By student standards, WCC is currently one of the most affordable community colleges in Michigan. WCC offers a rare combination – low tuition rates and low fees. Keeping WCC affordable post-pandemic is exceptionally important.
One suggestion is for WCC to avoid taking on debt – specifically debt that gets repaid from the General Fund. The Board of Trustees has financed building construction around campus this way for more than two decades.
Taxpayer-backed bonds ask the community to fund a special tax stream exclusively to pay off a capital debt. Because the bonds come with their own revenue stream, they cost less to get, and they don’t require any diversion of General Fund resources. As an added benefit, if the College refinances the bonds at a lower rate, Washtenaw County residents get a break on their tax bills.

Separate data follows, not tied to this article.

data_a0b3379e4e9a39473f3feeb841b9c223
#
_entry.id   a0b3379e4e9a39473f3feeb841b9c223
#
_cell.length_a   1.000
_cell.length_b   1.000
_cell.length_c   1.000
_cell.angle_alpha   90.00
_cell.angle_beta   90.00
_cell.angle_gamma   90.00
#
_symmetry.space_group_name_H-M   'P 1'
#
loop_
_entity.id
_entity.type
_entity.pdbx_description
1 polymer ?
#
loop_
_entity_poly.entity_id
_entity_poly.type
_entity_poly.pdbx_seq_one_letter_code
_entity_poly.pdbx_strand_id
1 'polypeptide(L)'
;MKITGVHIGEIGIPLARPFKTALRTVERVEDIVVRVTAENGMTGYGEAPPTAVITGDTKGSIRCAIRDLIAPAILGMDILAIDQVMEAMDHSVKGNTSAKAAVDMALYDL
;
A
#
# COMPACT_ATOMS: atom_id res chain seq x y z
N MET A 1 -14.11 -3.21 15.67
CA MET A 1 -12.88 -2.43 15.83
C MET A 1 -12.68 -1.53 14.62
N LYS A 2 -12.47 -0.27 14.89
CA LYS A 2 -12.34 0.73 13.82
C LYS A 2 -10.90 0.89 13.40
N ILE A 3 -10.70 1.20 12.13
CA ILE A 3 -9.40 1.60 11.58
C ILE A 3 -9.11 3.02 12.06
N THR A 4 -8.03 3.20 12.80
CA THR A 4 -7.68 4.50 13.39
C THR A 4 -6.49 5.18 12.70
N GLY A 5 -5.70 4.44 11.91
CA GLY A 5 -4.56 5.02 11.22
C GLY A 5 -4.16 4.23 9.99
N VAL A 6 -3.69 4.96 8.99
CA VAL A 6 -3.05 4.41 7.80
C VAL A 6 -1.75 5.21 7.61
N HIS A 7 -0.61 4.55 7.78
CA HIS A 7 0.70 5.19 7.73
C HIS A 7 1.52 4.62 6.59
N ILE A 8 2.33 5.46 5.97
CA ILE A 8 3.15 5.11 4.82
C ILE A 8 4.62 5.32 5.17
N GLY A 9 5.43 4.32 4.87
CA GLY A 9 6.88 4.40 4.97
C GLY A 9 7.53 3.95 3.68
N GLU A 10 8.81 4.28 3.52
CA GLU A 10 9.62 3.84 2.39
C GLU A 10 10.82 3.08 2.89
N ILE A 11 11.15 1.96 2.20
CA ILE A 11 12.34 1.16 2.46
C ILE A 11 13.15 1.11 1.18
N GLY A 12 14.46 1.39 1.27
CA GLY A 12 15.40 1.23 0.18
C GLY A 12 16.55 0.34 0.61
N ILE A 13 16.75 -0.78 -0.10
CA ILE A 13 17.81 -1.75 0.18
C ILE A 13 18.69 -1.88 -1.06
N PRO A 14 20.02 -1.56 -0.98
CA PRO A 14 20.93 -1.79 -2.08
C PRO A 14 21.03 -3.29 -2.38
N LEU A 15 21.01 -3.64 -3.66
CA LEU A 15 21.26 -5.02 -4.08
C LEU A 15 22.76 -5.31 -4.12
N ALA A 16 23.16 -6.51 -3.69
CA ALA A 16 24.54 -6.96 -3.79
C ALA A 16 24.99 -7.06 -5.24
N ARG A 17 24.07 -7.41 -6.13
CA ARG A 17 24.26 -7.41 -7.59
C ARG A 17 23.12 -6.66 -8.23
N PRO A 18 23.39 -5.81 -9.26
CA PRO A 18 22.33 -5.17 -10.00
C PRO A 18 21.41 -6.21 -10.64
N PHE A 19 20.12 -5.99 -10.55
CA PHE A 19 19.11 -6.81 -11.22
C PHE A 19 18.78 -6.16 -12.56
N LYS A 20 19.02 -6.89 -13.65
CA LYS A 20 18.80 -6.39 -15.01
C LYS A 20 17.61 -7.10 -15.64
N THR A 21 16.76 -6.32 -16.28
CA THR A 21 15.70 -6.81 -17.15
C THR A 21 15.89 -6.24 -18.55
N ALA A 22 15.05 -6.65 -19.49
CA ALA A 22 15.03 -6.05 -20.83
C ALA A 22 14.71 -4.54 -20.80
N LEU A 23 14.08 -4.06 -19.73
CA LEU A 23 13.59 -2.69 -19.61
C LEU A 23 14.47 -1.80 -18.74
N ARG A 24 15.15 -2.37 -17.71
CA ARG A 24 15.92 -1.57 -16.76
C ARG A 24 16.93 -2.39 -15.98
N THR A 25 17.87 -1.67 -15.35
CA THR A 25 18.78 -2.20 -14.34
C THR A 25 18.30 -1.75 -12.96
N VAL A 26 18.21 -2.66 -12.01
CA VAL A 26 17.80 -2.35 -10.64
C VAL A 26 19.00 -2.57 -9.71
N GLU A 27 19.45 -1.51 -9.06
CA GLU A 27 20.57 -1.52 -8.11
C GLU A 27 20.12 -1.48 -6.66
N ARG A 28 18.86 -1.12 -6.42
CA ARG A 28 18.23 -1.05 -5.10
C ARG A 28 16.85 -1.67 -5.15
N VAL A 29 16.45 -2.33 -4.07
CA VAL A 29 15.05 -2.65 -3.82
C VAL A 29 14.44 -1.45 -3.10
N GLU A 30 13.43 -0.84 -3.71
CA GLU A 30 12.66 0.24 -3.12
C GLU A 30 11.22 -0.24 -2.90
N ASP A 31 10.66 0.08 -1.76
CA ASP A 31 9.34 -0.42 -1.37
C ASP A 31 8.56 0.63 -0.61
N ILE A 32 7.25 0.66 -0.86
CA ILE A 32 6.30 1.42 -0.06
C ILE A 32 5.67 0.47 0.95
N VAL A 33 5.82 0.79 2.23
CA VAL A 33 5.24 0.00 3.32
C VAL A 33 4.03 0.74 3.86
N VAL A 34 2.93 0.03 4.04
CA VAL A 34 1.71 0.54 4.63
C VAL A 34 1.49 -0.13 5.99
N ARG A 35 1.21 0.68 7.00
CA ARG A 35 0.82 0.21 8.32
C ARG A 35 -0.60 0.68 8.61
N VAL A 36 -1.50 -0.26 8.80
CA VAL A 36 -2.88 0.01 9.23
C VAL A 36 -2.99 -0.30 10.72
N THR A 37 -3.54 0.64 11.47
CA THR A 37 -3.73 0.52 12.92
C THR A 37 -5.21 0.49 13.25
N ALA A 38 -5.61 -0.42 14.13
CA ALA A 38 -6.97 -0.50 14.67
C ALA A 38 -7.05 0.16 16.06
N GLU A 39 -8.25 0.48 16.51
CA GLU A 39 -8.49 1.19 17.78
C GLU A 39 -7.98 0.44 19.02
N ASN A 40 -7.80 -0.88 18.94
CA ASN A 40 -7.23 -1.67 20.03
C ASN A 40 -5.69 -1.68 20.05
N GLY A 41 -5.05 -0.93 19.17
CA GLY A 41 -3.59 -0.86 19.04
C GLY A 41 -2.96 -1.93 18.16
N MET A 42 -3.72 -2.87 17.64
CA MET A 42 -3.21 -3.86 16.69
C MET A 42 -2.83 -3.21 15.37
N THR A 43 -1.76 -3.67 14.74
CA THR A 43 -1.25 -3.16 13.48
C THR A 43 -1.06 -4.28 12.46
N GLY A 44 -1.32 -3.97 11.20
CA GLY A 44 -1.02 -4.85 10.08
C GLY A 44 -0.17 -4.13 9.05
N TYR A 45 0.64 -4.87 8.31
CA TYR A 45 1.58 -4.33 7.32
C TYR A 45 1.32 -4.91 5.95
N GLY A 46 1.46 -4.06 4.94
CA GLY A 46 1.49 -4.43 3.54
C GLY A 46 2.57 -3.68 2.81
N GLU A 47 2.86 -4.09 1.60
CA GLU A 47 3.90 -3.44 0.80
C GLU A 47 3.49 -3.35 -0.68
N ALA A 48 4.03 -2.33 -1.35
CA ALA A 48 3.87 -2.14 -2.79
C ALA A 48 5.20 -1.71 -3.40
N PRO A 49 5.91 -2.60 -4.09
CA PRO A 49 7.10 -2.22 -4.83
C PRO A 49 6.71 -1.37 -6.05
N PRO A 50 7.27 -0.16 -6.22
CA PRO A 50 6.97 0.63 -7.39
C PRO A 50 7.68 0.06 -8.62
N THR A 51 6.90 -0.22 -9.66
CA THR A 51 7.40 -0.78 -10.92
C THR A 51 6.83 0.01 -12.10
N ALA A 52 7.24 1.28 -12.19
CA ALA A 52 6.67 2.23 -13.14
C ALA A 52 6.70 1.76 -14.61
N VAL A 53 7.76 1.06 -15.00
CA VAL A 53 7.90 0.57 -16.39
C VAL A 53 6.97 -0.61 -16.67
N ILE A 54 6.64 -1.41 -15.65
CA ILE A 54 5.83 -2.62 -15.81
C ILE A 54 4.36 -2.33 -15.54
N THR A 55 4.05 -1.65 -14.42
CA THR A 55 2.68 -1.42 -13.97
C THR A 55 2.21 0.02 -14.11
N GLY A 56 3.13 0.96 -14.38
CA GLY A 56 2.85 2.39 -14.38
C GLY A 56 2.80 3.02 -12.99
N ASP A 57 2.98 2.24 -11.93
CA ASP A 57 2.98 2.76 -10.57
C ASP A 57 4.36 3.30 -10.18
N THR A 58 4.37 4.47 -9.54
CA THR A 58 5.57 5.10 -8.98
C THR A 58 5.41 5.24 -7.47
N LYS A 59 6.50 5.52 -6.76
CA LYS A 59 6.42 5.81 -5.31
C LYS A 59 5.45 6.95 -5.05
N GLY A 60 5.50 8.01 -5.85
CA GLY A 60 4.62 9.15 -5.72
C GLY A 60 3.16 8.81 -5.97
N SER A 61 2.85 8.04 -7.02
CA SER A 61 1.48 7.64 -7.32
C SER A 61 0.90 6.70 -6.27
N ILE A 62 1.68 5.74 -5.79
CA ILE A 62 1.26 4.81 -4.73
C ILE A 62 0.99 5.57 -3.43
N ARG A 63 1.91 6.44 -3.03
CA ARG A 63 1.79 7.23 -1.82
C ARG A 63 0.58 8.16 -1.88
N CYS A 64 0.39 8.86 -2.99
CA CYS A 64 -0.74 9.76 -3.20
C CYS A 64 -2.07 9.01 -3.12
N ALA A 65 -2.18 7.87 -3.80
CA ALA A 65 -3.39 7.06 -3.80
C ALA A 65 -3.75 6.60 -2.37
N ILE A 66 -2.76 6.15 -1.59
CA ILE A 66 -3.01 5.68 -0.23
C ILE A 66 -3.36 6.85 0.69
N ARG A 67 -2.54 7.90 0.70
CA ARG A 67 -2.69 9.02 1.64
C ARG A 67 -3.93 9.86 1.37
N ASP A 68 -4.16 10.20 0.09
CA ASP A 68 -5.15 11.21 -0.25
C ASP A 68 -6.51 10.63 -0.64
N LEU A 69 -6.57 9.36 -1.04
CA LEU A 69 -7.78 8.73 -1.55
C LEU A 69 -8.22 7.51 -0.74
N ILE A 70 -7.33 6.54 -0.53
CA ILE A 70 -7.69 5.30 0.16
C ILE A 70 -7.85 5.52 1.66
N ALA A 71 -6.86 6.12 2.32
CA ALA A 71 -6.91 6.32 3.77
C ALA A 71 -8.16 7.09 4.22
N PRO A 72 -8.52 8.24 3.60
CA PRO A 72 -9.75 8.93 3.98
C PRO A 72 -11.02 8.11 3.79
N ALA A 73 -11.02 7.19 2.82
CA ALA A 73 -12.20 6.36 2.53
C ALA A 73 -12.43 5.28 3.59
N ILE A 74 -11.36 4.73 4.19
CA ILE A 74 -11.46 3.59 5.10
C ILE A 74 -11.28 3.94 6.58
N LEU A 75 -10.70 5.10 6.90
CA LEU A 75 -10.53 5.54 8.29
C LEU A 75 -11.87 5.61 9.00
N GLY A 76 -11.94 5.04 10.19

This also allows the Board to remain true to its “Students First” policy. Instead of shoving the costs of construction off on the students, the College can. It keeps WCC affordable, prevents 10% tuition increases, and eliminates ridiculous fees to fund a largely non-academic building, like the Advanced Transportation Center. And it would allow WCC to repair the badly deteriorating Morris Lawrence Building. Of course, it does mean putting together a construction plan that the taxpayers will agree to.
The next time the Board borrows against the General Fund, WCC’s borrowing costs will rise. Moody’s will likely drop WCC’s credit rating due to its structural deficit. With all its major revenue sources positive, WCC overspent itself, and the Board failed to prevent it. Lots of money and lax fiscal oversight are never a stellar combination. A good credit rating is an asset. Taxpayers need trustees who understand that.
Photo Credit: joebart , via Flickr